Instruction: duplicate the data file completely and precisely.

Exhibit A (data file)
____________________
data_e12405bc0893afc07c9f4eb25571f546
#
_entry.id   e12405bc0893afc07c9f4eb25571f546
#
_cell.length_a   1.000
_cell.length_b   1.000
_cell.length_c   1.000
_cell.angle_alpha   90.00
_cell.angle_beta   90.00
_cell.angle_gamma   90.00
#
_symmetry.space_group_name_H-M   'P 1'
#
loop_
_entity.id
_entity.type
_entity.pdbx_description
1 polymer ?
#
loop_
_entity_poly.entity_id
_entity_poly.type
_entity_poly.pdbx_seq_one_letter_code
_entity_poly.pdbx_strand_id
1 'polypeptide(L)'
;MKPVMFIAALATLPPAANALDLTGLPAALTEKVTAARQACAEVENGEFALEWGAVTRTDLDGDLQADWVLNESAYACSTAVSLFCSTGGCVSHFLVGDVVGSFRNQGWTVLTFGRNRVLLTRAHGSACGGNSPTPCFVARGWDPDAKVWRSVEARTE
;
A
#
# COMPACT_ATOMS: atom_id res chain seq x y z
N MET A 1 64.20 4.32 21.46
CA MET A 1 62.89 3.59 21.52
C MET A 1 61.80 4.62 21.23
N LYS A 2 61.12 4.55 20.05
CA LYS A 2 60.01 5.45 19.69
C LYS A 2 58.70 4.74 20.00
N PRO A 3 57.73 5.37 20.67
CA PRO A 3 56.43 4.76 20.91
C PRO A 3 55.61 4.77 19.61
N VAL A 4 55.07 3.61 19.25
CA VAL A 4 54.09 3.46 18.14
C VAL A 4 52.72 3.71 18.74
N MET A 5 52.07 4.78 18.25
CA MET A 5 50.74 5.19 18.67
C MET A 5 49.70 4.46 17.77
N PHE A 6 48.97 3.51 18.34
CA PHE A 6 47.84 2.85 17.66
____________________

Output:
data_e12405bc0893afc07c9f4eb25571f546
#
_entry.id   e12405bc0893afc07c9f4eb25571f546
#
_cell.length_a   1.000
_cell.length_b   1.000
_cell.length_c   1.000
_cell.angle_alpha   90.00
_cell.angle_beta   90.00
_cell.angle_gamma   90.00
#
_symmetry.space_group_name_H-M   'P 1'
#
loop_
_entity.id
_entity.type
_entity.pdbx_description
1 polymer ?
#
loop_
_entity_poly.entity_id
_entity_poly.type
_entity_poly.pdbx_seq_one_letter_code
_entity_poly.pdbx_strand_id
1 'polypeptide(L)'
;MKPVMFIAALATLPPAANALDLTGLPAALTEKVTAARQACAEVENGEFALEWGAVTRTDLDGDLQADWVLNESAYACSTAVSLFCSTGGCVSHFLVGDVVGSFRNQGWTVLTFGRNRVLLTRAHGSACGGNSPTPCFVARGWDPDAKVWRSVEARTE
;
A
#
# COMPACT_ATOMS: atom_id res chain seq x y z
N MET A 1 64.20 4.32 21.46
CA MET A 1 62.89 3.59 21.52
C MET A 1 61.80 4.62 21.23
N LYS A 2 61.12 4.55 20.05
CA LYS A 2 60.01 5.45 19.69
C LYS A 2 58.70 4.74 20.00
N PRO A 3 57.73 5.37 20.67
CA PRO A 3 56.43 4.76 20.91
C PRO A 3 55.61 4.77 19.61
N VAL A 4 55.07 3.61 19.25
CA VAL A 4 54.09 3.46 18.14
C VAL A 4 52.72 3.71 18.74
N MET A 5 52.07 4.78 18.25
CA MET A 5 50.74 5.19 18.67
C MET A 5 49.70 4.46 17.77
N PHE A 6 48.97 3.51 18.34
CA PHE A 6 47.84 2.85 17.66